Whatever gives meaning to the stimuli would partially determine the threat value and emergence of a potential painful experience (or continuous state when thinking of longstanding pain), which would also involve all of the above. The problem is that we don't have solid evidence to suggest that synapses/neurons give meaning to anything, or at least, not enough to formulate/prove a theory that will hold under any condition.

Nevertheless, the neuromatrix-theory binds together these diffuse bits of "knowledge" into a dynamic framework useful for clinical practice. Or, maybe it should be understood as a dynamic model, rather than a theory, like the bio-psycho-social model (which rather should be practiced as a socio-psycho-biological model). Maybe. There are epistemological challenges with both.

Quick Recap

Our first three contestants have put forward the idea that neurotags are activations of different brain cells, from different parts of the brain that can produce pain, movement or emotions.  Within a neurotag can be our “cortical body representations” or our body maps.  The sentiment is that our body maps are more neuroanatomical constructs and the neurosignature is a functional creation that would include activation of body maps as well as the activation of other brain cells.

We have also introduced the idea that a Pain Neurotag can be activated or modulated by other factors than mere information from the body’s booboos. Siggurd has noted the importance of meaning in the creation of the pain experience.  This is important because we should view the brain as evaluating all the information it has in relation to the “danger” signals from the body and from other information it possesses.  Ultimately, if the brain feels sufficiently threatened pain will be felt.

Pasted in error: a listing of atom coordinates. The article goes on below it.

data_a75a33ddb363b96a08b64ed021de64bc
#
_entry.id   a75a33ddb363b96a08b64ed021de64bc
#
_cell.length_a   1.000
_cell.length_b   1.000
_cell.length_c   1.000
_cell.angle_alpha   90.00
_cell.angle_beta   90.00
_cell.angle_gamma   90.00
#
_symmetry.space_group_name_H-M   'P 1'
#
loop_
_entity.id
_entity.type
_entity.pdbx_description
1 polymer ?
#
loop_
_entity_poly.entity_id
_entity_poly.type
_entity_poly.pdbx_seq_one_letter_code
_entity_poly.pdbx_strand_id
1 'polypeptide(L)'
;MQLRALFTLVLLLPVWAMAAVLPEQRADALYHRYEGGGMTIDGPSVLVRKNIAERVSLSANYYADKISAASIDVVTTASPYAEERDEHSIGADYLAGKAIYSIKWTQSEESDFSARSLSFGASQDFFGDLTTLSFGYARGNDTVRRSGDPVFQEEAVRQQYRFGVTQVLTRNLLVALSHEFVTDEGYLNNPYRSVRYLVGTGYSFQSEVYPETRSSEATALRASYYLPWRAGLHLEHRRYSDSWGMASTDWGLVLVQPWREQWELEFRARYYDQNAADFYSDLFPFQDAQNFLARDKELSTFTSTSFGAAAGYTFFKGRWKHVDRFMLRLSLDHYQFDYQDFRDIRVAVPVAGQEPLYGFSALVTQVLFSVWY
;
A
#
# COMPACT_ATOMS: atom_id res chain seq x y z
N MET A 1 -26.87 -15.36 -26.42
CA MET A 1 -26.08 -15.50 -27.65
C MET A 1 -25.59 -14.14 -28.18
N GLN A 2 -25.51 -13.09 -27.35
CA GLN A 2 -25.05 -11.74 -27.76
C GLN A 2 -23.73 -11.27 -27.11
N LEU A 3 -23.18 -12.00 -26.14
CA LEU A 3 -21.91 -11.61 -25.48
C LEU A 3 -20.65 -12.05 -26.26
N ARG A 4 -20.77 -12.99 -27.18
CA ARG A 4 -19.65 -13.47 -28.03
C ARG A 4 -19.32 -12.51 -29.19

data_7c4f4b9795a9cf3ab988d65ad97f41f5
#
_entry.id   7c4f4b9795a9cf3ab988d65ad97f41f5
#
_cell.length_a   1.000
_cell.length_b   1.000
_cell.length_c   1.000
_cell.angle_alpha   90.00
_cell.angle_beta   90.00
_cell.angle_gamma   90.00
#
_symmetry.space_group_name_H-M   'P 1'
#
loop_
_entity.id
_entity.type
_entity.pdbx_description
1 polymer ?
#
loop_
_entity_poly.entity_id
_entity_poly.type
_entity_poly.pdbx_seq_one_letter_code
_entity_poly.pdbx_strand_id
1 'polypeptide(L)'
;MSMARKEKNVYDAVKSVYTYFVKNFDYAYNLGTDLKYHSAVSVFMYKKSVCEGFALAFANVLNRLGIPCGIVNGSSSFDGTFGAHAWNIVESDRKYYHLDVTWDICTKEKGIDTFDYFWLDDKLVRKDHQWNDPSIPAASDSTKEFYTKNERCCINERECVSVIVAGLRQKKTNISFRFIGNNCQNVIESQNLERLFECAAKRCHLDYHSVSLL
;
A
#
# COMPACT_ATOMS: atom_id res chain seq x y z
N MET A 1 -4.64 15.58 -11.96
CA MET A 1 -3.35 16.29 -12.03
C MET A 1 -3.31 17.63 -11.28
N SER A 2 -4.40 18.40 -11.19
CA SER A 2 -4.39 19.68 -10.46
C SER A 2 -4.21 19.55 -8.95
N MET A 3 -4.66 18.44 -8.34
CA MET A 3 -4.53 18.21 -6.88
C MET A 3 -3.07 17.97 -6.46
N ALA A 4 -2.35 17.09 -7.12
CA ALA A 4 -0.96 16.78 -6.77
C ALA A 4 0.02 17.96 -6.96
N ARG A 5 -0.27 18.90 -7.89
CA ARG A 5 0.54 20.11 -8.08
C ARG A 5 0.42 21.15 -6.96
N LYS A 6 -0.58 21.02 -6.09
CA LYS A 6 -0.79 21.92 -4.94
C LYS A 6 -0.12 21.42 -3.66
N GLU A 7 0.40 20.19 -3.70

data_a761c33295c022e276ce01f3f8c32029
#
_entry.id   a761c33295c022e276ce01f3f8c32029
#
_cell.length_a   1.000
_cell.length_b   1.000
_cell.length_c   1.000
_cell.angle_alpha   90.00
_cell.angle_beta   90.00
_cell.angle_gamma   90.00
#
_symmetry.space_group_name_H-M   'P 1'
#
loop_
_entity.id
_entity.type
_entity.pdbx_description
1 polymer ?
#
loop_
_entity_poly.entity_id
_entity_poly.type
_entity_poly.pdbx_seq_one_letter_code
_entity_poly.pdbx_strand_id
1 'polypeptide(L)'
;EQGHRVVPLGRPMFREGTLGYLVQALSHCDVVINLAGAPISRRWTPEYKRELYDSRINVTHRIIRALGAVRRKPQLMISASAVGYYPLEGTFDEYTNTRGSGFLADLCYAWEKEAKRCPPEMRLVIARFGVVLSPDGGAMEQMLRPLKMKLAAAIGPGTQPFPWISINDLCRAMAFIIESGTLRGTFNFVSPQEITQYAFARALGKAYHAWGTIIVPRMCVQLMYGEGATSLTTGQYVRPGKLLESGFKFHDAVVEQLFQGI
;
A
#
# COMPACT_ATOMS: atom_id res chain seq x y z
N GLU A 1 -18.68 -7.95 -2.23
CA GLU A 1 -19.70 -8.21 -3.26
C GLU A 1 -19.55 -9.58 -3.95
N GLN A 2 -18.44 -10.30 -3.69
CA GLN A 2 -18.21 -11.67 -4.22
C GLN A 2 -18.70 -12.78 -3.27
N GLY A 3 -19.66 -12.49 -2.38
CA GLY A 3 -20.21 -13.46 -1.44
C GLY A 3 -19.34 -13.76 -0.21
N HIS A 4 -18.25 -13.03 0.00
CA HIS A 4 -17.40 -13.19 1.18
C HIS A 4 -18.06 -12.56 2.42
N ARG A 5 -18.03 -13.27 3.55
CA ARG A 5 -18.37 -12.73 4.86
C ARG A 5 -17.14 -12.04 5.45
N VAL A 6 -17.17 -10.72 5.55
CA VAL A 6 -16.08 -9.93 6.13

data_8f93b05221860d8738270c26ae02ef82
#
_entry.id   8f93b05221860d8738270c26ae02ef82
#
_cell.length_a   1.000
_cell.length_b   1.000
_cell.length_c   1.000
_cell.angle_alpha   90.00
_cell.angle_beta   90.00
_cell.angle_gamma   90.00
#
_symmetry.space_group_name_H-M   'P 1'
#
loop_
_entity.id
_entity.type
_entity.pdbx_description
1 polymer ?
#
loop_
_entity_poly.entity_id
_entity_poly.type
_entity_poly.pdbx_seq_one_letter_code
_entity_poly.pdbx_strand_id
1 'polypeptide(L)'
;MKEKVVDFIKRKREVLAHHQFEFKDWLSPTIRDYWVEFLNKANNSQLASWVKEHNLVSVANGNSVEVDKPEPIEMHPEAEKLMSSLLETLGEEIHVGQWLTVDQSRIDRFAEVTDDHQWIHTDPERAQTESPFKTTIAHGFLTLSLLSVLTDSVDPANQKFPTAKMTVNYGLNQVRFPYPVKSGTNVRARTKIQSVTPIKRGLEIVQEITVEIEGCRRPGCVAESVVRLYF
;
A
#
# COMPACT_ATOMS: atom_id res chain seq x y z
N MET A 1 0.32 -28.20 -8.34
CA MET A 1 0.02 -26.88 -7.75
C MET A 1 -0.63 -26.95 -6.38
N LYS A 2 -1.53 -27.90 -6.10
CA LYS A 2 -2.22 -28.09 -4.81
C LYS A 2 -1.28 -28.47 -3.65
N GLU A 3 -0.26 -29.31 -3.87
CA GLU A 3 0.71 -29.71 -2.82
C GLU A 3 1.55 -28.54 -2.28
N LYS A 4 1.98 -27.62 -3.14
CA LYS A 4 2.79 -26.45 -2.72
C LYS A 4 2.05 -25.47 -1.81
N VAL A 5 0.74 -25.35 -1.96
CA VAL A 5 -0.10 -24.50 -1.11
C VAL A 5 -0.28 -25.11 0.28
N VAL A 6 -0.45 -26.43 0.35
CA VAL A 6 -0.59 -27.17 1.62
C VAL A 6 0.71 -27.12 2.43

A new point: There are multiple areas of the brain involved in producing pain.  Butler and Moseley call these Ignition Nodes. These nodes are used for:

  • Sensation
  • Movement
  • Emotions
  • Memory

Butler and Moseley write “Pain just uses this parts to express itself”

With persistent pain these nodes can become sensitized and more easily activated. This means that multiple factors besides the booboo in your back can cause pain.

Phillip Snell then added…

I very much like Sigurd's notion of the neuromatrix-theory as a dynamic clinical model. I find that as I consider your post Gregory I'm tempted to frame neurotags as memories and cortical body maps as an overall sense of self. In that construct, I see that those neurotags are subsets that help to define the overall sense of self that the cortical body matrix represents. Memory and sense of self are plastic and each influence the other. Good topic to sit with this AM!

Jason Silvernail stepped in and essentially said he would take this topic to the highest authority...Lorimer Moseley :)